ladies tees available for pre-order at the bioware store, featuring witch of the wilds and the Inquisition sigil.
holy shit they’re making actual half-decent ladies tees this is not a drill
you know i talk a lot of shit but the fact of the matter remains that bioware gave us a gameplay demo with a large, in charge, gorgeous, buff, back-breaker, broad-shouldered, badass female qunari pc, and meanwhile ubisoft is like ‘ladies 2 hard 2 make in the gaem’ and it makes me real happy to be a bioware fan. it is also why i am a bioware fan, let’s be real
Mass Effect art director Derek Watts
fucking bioware man
An attitude that explains why they went from the concept of a monosex species to a whole race of ‘hot alien babes’ wrt the asari :I
Yeah I mean it’s not like they could’ve just look exactly like the males or anything. No that wouldn’t make any sense and they’d risk being accused of lazy game design! Why take the chance???? FEMALES, WHY BOTHER?
>“Bioware is promising a staggering 40 possible endings for the game, dependent not only on choices made in character generation but by actions taken throughout the storyline. [Mark] Darrah stresses, however, that the endings will all be meaningfully different from one another. You won’t find 40 endings with only slight degrees of variation between them.”
now where have i fucking heard that before
40 colors is gonna make one hell of a rainbow
|Friendly reminder to post your rant about femShep dialogue changes.|
You got it, nonny!
Here’s the thing: in pretty much every feminist discussion of the Mass Effect series, you’ll see a reference to the fact that the dialogue for the male and female versions of Commander Shepard is pretty much identical across the board. In reality, there are some small differences, and I think it’s pretty telling to see what Bioware’s writers chose as ways of distinguishing between male and female Shepards. Let’s draw on a few specific examples:
In the first game, Shepard needs information from a washed-up, embittered, extremely drunk C-Sec officer named Harkin. When the male version of Shepard approaches him, Harkin’s dialogue is “Alliance military. Hmph. I coulda been a marine, you know.” For a female Shepard, it’s, “Hey there, sweetheart, looking for some fun?”
In the second game, Shepard gets recruited by a mercenary gang to help kill Archangel (which is, of course, all part of Shepard’s plan to rescue him from said mercenaries). When the male version of Shepard approaches the Blue Suns recruiter, the recruiter greets him with, “You three look like you could do some damage.” For a female Shepard, it’s, “Well, aren’t you sweet? You’re in the wrong place, honey. Strippers’ quarters are that way.”
In both cases, the dialogue is unavoidable, and the possible responses range from brushing it off to outright threatening the jerkwad in question. In both cases, the dialogue reverts back to the male Shepard version almost immediately, with no permanent repercussions. Keep in mind that these are virtually the only differences between male Shepard and female Shepard’s dialogue in the entire 50+ hours of gameplay between the two games.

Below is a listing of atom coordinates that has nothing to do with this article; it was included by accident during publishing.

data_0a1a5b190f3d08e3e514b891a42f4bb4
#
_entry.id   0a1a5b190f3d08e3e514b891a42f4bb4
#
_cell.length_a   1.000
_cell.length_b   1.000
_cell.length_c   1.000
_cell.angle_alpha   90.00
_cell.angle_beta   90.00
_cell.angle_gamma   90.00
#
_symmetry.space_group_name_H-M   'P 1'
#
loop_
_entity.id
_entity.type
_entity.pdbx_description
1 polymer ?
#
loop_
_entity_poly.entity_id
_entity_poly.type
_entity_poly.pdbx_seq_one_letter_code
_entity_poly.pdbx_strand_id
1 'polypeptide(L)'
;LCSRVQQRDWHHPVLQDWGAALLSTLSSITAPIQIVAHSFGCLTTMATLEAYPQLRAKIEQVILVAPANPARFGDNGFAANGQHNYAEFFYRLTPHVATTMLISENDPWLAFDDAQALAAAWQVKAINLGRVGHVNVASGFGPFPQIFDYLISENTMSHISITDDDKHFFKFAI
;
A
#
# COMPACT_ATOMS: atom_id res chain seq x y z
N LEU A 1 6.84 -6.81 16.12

The end result is a pretty uncomfortable message: even 170 years in the future, even decked out in heavy armor with a grenade launcher strapped to your back, your femininity is a joke, and people are still gonna target you for it. Hell, aliens are gonna have the same attitude. And hey. That stings. Because video games like this one, where you’re playing a quasi-superhero who runs around saving the galaxy, are basically power fantasies: you can subsume your own day-to-day worries in the death-defying, wise-cracking adventures of Commander Shepard. Except, if you’re playing as a woman, even your power fantasies come with a little asterisk, a footnote reminding you, again and again, that you don’t quite measure up, that as powerful as you are, weak and miserable people will still see themselves as stronger.
I remember reading an article about how Bioware made the female version of Commander Shepard such a fascinating and well-fleshed-out character more-or-less by accident, and I think these examples bear that out. The writing that’s specifically for a female Shepard has these weirdly nasty implications.
For instance, in the romance subplots, a female Shepard can get together with Kaidan in the first game, and then pick someone else in the second game, leading to a confrontation in the third. Likewise, a male Shepard can get together with Ash in the first, someone else in the second, and then the same sort of confrontation ensues in the third. When Kaidan confronts a female Shepard, it’s for “cheating”, and none of the available dialogue options allow her to do anything but lie or apologize. When Ashley similarly confronts a male Shepard, he’s able to point out that she stepped away from the relationship every bit as much as he did. Only a male Shepard gets to come out of that conversation with any sort of moral high ground, despite the fact that both relationships broke off in exactly the same way.